Komodo’s main security model boils down to this: nodes will reject reorganizations past the most the most recent notarized block that they have. This is the same as Bitcoin checkpoints, which have been studied far more extensively than Komodo’s notarizations. Bitcoin’s checkpoints are defined below.


Sounds great for security, right? Well, Bitcoin actually removed these checkpoints from their client. And it’s not because Bitcoin developers are stupid. Pieter Wuille from Blockstream writes in regards to why checkpoints were removed:


Associate Professor Nate Eldredge, Ph.D. at the University of Northern Colorado comments:

If [the frequency of checkpoints] is large then it doesn’t help much, because majority attacks can be very damaging even if they only roll back a few blocks. If [the frequency] is small then whoever sets the checkpoints has disproportionate power in determining which is the “right” branch of the blockchain, violating the goal of decentralization. — Nate Eldredge

In Komodo, the notaries notarize blocks to “checkpoint” them. Nodes with these checkpoints will not accept blocks that replace those before a checkpoint. Komodo proponents claim that this means the previous blockchain history is more secure and cannot be changed. Furthermore, since there is a built-in semi-decentralized checkpoint process, Komodo can therefore checkpoint far more aggressively than a standard Bitcoin client.

However, since Komodo’s implementation results in approximately 75% of the blocks being mined by these notaries and checkpoints every few minutes, then the Komodo ecosystem obviously paces significant trust in the notaries. The situation is just like it was in Bitcoin, except instead of developers pushing checkpoints, the notaries push notarizations. I will use notarizations and checkpoints synonymously throughout this article. For Bitcoin, these checkpoints were widely assumed to be a security feature despite most contributors saying this is not the case. This seems to be the case now for Komodo, where they are heavily advertising them as a security feature. Relying on checkpoints is a terrible last line of defense.

New Nodes vs. Old Nodes

Komodo proponents claim that the network is safe in part because existing nodes on the network will simply reject any work done by miners that doesn’t align with the checkpoints. For example, suppose an existing node sees block 1,000,000 as a checkpoint, then receives a different version of block 900,000. The node would not accept the new block, since it interferes with the later checkpoint. This holds even if the 900,000 chain is longer (eg: goes to 1,100,000, while the other chain only goes to 101,000).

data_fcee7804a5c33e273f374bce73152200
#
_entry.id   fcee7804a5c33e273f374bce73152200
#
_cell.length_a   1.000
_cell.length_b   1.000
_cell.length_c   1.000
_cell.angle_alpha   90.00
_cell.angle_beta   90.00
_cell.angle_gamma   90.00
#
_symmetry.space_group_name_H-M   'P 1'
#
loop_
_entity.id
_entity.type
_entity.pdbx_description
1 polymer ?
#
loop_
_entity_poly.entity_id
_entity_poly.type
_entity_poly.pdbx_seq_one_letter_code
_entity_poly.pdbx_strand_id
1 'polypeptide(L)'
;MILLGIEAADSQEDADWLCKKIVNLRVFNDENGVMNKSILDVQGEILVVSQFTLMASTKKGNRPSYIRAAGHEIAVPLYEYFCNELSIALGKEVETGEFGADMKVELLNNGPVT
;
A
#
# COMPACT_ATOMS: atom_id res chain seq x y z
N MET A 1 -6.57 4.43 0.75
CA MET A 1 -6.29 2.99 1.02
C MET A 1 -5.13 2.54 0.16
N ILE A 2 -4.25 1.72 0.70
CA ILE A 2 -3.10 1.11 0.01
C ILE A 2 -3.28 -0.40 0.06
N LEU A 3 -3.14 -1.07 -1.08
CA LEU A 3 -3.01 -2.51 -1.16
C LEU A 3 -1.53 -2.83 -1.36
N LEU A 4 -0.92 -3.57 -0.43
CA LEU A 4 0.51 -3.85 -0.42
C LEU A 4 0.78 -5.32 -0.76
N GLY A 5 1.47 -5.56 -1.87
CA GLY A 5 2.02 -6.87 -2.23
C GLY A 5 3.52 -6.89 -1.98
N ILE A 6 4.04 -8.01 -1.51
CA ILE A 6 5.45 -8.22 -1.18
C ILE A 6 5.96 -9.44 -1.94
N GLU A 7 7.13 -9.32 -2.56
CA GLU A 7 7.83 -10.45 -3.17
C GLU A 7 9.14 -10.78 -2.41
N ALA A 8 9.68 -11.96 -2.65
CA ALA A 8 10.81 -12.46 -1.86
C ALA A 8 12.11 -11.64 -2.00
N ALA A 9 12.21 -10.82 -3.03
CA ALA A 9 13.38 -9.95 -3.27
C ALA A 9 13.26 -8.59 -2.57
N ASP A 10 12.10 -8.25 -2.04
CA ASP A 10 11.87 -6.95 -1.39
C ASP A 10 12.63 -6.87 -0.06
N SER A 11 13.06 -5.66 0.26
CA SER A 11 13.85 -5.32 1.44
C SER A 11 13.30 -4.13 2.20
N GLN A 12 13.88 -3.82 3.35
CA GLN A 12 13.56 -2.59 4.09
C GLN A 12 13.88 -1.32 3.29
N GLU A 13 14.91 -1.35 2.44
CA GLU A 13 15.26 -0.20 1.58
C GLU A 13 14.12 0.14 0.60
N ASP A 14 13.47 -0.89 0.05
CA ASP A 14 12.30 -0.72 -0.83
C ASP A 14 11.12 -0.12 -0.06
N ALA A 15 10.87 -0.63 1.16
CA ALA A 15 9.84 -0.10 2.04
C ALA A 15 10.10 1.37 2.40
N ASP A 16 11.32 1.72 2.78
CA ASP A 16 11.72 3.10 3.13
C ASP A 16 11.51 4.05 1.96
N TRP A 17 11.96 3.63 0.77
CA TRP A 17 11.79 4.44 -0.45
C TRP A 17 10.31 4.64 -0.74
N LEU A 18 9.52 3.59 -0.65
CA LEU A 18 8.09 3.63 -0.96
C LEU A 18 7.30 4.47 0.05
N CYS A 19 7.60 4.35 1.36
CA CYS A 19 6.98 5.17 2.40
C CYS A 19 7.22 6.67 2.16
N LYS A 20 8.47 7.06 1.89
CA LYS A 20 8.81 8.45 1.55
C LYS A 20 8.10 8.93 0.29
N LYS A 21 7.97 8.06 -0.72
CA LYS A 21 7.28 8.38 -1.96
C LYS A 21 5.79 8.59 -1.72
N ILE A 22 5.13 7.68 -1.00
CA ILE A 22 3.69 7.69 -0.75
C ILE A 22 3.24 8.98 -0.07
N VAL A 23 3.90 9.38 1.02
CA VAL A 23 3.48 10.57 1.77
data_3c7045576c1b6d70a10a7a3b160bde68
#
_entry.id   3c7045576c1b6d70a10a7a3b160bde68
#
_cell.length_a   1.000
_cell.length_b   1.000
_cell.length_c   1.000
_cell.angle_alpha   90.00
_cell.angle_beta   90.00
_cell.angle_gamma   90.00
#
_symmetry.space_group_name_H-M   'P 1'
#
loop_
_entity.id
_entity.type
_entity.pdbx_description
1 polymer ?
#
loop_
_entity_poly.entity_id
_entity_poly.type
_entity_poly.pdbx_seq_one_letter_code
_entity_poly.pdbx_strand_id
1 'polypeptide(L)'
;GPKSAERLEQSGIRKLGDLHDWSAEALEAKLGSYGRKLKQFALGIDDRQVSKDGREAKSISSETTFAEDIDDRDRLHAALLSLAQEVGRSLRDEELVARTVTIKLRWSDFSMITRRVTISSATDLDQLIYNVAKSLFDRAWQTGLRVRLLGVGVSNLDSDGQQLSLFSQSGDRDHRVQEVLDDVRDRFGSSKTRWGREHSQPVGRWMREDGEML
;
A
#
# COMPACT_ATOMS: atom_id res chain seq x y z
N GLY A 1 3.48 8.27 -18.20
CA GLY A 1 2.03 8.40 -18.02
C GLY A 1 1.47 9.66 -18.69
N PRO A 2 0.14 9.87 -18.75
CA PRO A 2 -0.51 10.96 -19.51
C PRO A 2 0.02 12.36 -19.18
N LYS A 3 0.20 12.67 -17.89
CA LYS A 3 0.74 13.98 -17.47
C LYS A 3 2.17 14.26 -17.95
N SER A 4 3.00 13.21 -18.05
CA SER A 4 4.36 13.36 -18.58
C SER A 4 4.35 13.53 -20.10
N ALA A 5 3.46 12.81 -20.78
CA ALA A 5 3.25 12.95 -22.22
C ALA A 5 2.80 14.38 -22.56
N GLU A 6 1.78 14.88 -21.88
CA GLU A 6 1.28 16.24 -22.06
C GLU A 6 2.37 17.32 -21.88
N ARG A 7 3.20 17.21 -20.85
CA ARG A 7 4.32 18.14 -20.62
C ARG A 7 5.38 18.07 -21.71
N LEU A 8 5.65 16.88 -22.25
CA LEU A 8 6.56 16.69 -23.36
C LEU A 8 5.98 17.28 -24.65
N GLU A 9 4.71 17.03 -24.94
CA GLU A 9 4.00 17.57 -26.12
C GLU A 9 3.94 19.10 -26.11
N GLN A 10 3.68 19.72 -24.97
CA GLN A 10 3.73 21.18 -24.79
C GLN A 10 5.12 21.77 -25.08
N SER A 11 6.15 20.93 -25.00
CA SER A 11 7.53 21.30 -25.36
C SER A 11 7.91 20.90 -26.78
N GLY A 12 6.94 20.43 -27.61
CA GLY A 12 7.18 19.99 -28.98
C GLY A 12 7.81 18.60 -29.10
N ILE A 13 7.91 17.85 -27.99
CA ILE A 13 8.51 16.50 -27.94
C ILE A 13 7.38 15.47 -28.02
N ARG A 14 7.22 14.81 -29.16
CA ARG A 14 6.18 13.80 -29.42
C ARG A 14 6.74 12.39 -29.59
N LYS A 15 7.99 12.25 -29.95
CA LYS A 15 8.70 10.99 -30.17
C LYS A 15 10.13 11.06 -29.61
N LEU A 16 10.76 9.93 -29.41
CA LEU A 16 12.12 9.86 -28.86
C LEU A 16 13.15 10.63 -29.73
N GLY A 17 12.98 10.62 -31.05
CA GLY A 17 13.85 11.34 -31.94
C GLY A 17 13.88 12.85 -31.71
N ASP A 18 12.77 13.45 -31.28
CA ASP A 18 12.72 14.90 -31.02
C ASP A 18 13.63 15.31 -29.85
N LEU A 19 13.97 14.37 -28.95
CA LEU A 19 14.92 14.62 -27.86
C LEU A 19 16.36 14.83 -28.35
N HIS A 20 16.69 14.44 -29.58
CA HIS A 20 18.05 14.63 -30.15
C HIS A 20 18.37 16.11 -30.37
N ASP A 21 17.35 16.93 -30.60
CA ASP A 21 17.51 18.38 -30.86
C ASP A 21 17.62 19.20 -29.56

Unfortunately, this plays into the nuances of nodes and what information they find first. Sure, nodes may not reorganize past a certain point if they already have the smaller chain with the checkpoints, but what if a node finds the longer chain first?

This is the idea of a “new node,” or a node on the network that doesn’t have this checkpoint. It could select the longest chain and ignore the smaller, notarized chain. If the smaller chain eventually becomes larger, then it could switch over, but there are many situations where this would not happen.

It is therefore incorrect to simply claim that longer, non-notarized chains will be ignored by the network. They could be ignored by some nodes, but other nodes on the network will accept the longer chain. Consensus will have broken down.

In the figure above, some nodes would accept chain A as correct, while others would accept chain B. The network only returns to consensus if chain A grows longer than chain B. However, there is no guarantee this will happen. The black arrows refer to the checkpoints.

Komodo Confirmations

Komodo’s wallets are configured to display a specific confirmation number depending if it has received any checkpoints or not. If the transaction has received no checkpoints, the default client will only report 1 confirmation, even if there are several mined blocks. If there is at least 1 notarization, it will report confirmations equal to the number of subsequent blocks. An example showing the number of confirmations for a given transaction that is included in a block (the white circle) on two different chains is shown below.

While this may seem to provide additional security, it allows the notaries to harm the network by withholding confirmations. Furthermore, note that this confirmation number is not a consensus rule. It is simply a wallet config. Users can accept transactions whenever they want. Of course, users should wait for a number of confirmations for large amounts, just like they should with Bitcoin. With smaller chains, you should wait for more.

You should see a parallel here with my dumb friend 2FA example. Notaries have the power to prevent the official wallet clients from labeling transactions as confirmed, essentially grinding the network to a halt.

Notaries Can Notarize Whatever They Want

With cooperation, notaries can notarize whatever they want. There is no requirement that checkpoints need to occur on one single chain. This allows notaries to notarize one chain and then cause more confusion by notarizing another chain, as shown below.

Interestingly, this looks very similar to the diagram I included in my first article, which Komodo proponents claimed was impossible. The diagram above simply shows the situation in a more neutral way.

This is the same exact image included in my other article